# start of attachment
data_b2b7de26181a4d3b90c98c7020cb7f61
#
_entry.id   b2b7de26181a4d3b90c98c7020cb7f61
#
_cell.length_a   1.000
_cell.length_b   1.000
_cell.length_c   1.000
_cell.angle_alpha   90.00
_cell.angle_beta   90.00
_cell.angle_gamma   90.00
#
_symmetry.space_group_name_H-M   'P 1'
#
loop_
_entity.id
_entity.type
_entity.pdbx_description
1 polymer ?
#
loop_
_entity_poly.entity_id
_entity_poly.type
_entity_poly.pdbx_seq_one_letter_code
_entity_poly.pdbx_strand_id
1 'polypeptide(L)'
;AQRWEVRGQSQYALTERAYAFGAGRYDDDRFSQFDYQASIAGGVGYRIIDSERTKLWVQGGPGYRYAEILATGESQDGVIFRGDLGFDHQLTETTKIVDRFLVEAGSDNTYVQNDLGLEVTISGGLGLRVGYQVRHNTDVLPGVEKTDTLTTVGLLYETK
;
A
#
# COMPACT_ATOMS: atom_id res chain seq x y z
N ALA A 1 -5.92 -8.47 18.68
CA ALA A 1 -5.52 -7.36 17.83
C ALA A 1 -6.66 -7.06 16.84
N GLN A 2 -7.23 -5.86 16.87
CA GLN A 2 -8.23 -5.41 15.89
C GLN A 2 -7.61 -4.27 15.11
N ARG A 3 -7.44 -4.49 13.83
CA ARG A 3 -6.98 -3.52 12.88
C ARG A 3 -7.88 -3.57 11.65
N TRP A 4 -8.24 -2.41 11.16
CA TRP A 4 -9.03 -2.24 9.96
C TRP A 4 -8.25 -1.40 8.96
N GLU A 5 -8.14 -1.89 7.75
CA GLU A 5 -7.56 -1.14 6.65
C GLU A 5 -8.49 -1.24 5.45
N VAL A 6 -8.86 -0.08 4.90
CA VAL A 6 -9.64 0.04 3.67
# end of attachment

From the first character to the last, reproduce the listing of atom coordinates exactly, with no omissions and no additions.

data_b2b7de26181a4d3b90c98c7020cb7f61
#
_entry.id   b2b7de26181a4d3b90c98c7020cb7f61
#
_cell.length_a   1.000
_cell.length_b   1.000
_cell.length_c   1.000
_cell.angle_alpha   90.00
_cell.angle_beta   90.00
_cell.angle_gamma   90.00
#
_symmetry.space_group_name_H-M   'P 1'
#
loop_
_entity.id
_entity.type
_entity.pdbx_description
1 polymer ?
#
loop_
_entity_poly.entity_id
_entity_poly.type
_entity_poly.pdbx_seq_one_letter_code
_entity_poly.pdbx_strand_id
1 'polypeptide(L)'
;AQRWEVRGQSQYALTERAYAFGAGRYDDDRFSQFDYQASIAGGVGYRIIDSERTKLWVQGGPGYRYAEILATGESQDGVIFRGDLGFDHQLTETTKIVDRFLVEAGSDNTYVQNDLGLEVTISGGLGLRVGYQVRHNTDVLPGVEKTDTLTTVGLLYETK
;
A
#
# COMPACT_ATOMS: atom_id res chain seq x y z
N ALA A 1 -5.92 -8.47 18.68
CA ALA A 1 -5.52 -7.36 17.83
C ALA A 1 -6.66 -7.06 16.84
N GLN A 2 -7.23 -5.86 16.87
CA GLN A 2 -8.23 -5.41 15.89
C GLN A 2 -7.61 -4.27 15.11
N ARG A 3 -7.44 -4.49 13.83
CA ARG A 3 -6.98 -3.52 12.88
C ARG A 3 -7.88 -3.57 11.65
N TRP A 4 -8.24 -2.41 11.16
CA TRP A 4 -9.03 -2.24 9.96
C TRP A 4 -8.25 -1.40 8.96
N GLU A 5 -8.14 -1.89 7.75
CA GLU A 5 -7.56 -1.14 6.65
C GLU A 5 -8.49 -1.24 5.45
N VAL A 6 -8.86 -0.08 4.90
CA VAL A 6 -9.64 0.04 3.67